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Jostling by purplepotter77
Chapter 1 : trundling
Rating: 12+Chapter Reviews: 15

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I used to dream of adventure
When I was younger with lungs miniature

But now weíre killing our brain cells

Is this called living or something else?
, Daughter

Boredom is a fungus, and it festers in the soul, sucking all color, all light, all life. Every day feels like a small stone, dropping down between skin, bones, and muscle, landing in the toes and building up as a wall around the heart. Thereís an aching in my shoulders and between my lungs, and my spine is on the verge of splintering. Half-forgotten wounds leave a dull ache in the cavity that formed when he left (died, others say, but in those days I was never able to imagine his body cold and forlorn), and melancholy threads itself into the monotone of routine.

Each day follows the same rhythm: wake up to the crash of the cymbal, dragging cold feet onto colder floors, tea and breakfast, Apparate to work, come back, watch the Muggle television, dinner, sleep, exist. Lather, rinse, repeat.

The uneven teeth of city skylines threaten to eat up the dull grey skies, and winter passes sluggishly. Spring comes, and every day, sunlight seems to slip through a crack in my skin, breaking the stones that have built up for so long. I try to close the cracks up with mortar, but somehow, it never seems to work. Happiness has its own special kind of resilience, and itís amazing to see how in the spring, people expand and grow with just a little warmth. I had never paid much attention to the comings and goings of seasons before, always too immersed in my own world.

After Cedric, all I could remember was crying and boys, and sometimes both at the same time. My mouth still recollects how the tears used to taste, leaving tracks of salt on my cheeks as they dribbled through my lips Ė acrid, sour, burning. Iíd try to wash my mouth, but somehow that taste was always there. I thought the other boys could help me, that I could invest myself emotionally with them the same way I had done with Cedric. I made a spectrum out of their eyes: grey, brightening to blue and then morphing into green, hazel, brown, dark brown. I remember their lips, the way they brushed against mine like moth wings, then disintegrating and leaving a thin film of dust.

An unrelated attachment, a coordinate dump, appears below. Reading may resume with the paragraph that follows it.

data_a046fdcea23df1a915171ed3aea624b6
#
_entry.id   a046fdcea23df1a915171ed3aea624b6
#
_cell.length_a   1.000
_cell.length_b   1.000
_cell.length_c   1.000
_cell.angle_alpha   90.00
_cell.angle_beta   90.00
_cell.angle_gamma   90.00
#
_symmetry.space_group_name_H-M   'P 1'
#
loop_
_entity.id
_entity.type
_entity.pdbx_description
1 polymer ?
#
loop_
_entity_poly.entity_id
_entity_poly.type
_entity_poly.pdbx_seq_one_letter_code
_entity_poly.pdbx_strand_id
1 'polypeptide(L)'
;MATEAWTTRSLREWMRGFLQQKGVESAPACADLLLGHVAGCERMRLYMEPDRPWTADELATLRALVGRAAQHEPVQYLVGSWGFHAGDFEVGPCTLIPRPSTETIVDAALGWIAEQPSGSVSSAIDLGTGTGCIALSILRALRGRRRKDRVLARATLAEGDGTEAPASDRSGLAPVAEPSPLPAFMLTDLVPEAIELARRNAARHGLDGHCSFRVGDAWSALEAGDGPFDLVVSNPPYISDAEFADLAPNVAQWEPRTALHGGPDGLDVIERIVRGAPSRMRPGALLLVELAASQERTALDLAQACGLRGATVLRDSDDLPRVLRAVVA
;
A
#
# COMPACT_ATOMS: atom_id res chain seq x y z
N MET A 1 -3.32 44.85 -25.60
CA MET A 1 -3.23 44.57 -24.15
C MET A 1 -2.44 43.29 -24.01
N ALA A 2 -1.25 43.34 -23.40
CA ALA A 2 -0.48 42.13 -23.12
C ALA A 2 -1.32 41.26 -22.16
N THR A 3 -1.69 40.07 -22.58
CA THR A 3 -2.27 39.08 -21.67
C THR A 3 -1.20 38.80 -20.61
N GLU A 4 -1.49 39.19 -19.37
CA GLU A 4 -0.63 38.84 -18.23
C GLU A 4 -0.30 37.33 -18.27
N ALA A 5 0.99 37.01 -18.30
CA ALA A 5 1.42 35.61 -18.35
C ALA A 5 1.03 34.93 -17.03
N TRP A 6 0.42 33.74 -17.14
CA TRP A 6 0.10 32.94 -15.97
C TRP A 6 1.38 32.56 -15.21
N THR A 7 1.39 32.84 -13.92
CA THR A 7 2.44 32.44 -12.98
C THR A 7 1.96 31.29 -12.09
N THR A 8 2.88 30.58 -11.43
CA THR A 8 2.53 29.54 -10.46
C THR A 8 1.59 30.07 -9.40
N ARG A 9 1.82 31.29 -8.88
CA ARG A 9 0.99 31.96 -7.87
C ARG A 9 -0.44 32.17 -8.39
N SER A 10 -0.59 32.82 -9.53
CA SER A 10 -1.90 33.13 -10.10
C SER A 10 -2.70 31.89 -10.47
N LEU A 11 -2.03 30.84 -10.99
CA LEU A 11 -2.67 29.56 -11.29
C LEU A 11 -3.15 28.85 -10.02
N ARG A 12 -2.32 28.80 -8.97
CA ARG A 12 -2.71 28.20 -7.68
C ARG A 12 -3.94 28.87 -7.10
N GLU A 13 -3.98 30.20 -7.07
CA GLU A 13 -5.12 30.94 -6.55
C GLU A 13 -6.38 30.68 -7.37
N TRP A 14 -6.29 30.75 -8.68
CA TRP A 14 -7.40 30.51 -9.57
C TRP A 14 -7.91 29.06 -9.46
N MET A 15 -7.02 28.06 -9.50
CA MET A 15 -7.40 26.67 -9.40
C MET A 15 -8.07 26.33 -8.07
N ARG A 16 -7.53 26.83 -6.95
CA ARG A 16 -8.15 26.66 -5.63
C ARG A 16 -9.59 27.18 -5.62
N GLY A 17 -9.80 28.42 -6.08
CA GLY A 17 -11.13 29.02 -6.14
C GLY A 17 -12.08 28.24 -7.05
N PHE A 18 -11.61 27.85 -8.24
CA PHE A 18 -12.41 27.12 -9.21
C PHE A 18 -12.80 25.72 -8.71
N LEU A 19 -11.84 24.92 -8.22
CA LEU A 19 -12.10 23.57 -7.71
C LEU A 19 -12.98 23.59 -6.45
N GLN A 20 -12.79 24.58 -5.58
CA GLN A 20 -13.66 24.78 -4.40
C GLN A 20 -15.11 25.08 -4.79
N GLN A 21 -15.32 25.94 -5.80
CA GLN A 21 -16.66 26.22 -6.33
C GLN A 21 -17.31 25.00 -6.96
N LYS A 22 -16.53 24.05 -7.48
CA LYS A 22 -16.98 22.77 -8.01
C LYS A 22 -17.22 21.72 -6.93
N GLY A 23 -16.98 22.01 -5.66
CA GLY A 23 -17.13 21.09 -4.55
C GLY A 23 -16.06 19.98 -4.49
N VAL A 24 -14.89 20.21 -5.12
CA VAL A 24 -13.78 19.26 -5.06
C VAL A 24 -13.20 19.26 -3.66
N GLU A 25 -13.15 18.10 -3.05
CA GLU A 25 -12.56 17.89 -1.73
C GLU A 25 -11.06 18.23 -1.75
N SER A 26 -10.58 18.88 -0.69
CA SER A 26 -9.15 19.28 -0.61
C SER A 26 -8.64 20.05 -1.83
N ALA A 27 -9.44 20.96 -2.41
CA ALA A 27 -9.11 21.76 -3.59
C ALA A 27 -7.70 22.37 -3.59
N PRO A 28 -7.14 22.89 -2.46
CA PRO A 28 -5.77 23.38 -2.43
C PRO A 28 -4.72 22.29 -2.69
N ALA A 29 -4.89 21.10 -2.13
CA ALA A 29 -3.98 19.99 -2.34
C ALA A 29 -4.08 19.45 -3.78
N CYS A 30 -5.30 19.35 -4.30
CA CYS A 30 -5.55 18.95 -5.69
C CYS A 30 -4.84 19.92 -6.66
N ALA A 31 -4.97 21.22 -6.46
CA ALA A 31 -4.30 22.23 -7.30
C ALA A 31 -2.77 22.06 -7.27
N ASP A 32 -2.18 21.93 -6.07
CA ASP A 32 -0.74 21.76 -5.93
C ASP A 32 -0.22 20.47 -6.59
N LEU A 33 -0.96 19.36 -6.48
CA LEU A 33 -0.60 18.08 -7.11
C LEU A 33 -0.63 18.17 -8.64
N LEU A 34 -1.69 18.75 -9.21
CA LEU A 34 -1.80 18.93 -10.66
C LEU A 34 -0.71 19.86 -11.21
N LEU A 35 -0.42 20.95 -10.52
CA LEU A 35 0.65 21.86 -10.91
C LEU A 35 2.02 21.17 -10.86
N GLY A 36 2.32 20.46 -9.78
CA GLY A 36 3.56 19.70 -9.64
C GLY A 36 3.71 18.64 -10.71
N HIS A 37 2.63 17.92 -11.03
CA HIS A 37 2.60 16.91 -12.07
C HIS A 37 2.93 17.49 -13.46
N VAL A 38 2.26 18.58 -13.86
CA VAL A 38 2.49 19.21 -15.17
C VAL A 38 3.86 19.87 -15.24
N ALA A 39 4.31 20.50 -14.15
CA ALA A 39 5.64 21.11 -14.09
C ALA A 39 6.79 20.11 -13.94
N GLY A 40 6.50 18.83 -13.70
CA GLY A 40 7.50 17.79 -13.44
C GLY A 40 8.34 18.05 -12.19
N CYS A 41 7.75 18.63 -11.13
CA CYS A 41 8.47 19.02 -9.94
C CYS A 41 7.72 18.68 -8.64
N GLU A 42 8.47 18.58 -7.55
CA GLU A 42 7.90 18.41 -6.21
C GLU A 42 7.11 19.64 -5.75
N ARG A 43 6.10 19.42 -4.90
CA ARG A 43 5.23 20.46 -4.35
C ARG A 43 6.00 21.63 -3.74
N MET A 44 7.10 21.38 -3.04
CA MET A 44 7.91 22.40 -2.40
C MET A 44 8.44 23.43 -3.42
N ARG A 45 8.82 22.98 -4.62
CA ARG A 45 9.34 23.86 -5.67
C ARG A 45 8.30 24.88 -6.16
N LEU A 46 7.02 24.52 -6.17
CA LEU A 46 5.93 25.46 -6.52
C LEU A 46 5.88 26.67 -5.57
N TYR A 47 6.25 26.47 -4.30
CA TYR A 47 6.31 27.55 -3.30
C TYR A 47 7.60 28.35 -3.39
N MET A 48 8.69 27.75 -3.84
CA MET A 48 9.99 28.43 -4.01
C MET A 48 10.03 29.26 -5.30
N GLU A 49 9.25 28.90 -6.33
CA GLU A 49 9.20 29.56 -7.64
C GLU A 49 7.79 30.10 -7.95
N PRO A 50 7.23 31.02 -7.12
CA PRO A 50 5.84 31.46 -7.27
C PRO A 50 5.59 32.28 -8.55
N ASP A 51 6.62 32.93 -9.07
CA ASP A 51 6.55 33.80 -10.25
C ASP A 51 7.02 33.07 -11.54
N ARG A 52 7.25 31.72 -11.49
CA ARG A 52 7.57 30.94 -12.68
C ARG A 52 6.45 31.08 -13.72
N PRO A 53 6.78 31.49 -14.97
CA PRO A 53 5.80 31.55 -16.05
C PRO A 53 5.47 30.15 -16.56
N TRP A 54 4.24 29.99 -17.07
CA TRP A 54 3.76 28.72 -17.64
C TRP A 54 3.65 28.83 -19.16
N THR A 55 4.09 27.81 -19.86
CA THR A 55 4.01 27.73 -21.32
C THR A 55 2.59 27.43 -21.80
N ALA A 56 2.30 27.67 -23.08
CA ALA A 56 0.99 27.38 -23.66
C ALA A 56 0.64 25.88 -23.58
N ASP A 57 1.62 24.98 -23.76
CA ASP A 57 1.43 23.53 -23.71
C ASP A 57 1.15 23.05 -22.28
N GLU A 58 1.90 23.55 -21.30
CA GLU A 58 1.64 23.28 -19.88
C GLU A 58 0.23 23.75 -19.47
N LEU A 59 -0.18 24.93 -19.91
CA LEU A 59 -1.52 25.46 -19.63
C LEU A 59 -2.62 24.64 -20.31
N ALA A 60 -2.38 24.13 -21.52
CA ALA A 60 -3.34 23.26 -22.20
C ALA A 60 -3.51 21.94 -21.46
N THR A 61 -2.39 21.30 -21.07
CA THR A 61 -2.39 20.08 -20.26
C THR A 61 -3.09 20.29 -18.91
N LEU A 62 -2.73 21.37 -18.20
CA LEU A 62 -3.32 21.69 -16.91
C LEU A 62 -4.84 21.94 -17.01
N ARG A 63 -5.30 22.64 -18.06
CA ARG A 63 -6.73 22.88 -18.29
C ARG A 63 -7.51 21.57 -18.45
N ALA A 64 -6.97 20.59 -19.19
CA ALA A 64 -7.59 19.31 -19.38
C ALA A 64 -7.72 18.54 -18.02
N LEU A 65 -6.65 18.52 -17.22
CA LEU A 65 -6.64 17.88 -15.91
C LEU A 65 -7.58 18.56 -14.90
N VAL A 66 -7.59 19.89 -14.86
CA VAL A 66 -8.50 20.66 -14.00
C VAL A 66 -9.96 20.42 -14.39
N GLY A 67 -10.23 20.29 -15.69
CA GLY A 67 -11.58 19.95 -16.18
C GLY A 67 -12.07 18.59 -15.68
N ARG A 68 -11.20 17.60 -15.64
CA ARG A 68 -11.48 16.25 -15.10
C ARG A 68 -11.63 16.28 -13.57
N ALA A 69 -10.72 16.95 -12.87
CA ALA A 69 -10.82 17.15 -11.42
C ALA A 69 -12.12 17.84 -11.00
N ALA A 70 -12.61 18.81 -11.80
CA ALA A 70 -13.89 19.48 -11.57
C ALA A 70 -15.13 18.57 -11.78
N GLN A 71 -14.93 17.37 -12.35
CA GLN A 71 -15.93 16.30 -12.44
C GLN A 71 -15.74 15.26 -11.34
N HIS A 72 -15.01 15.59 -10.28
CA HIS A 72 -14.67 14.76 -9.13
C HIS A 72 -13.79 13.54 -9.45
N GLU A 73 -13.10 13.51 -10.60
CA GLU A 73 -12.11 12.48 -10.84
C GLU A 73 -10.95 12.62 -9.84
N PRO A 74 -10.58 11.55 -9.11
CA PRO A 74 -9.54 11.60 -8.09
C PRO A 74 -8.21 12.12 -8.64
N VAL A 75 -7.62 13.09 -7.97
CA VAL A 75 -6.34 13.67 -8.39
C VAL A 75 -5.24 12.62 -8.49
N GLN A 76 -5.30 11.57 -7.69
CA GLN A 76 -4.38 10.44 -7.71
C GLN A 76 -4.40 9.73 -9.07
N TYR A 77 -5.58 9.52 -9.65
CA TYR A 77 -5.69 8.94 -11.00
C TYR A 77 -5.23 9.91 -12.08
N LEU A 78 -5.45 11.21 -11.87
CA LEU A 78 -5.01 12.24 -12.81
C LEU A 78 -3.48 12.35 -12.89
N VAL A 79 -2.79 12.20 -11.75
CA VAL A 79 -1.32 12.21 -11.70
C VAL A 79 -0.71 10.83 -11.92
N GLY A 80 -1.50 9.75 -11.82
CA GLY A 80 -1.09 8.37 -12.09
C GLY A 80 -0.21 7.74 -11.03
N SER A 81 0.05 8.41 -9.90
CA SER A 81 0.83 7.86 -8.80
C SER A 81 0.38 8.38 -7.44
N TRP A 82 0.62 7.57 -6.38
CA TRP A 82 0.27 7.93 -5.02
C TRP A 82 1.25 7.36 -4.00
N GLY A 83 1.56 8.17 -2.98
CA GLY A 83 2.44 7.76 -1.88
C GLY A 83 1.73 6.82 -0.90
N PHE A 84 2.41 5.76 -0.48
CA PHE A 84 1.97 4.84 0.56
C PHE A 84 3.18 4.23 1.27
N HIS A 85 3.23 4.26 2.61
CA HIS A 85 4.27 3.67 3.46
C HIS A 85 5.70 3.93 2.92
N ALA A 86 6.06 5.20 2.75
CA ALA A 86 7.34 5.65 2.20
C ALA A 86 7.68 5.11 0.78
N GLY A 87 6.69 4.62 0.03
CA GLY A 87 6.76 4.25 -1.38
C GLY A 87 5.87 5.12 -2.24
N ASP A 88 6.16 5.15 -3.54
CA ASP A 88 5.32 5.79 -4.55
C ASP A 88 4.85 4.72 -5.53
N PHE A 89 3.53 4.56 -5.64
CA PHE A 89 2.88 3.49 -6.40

It tasted like teenage angst and regret. It still does.

Iím twenty now.

Let it go, they say, and I want to, I want to so much it physically hurts.

I want to smile so much my face aches; I want to feel so much that my heart just bursts from the fullness of it all; I want to grab the world with both hands so tightly, knuckles white, and I want to swallow it whole, feel it fluttering my mouth, and breathe out vermilion fire like a dragon.

And then. And then Ė

Ė it all comes crashing down.


How can I allow myself to feel happiness when heís dead Ė just another rotting corpse in a decaying coffin?

Hereís a secret: Iíve only visited Cedricís grave once.

Most people think Iíve been there loads of times, at least once every year, what with all the crying I used to do (and still do sometimes), but no. Iíve been there only once, and it was the summer after 5th year, the summer after he died.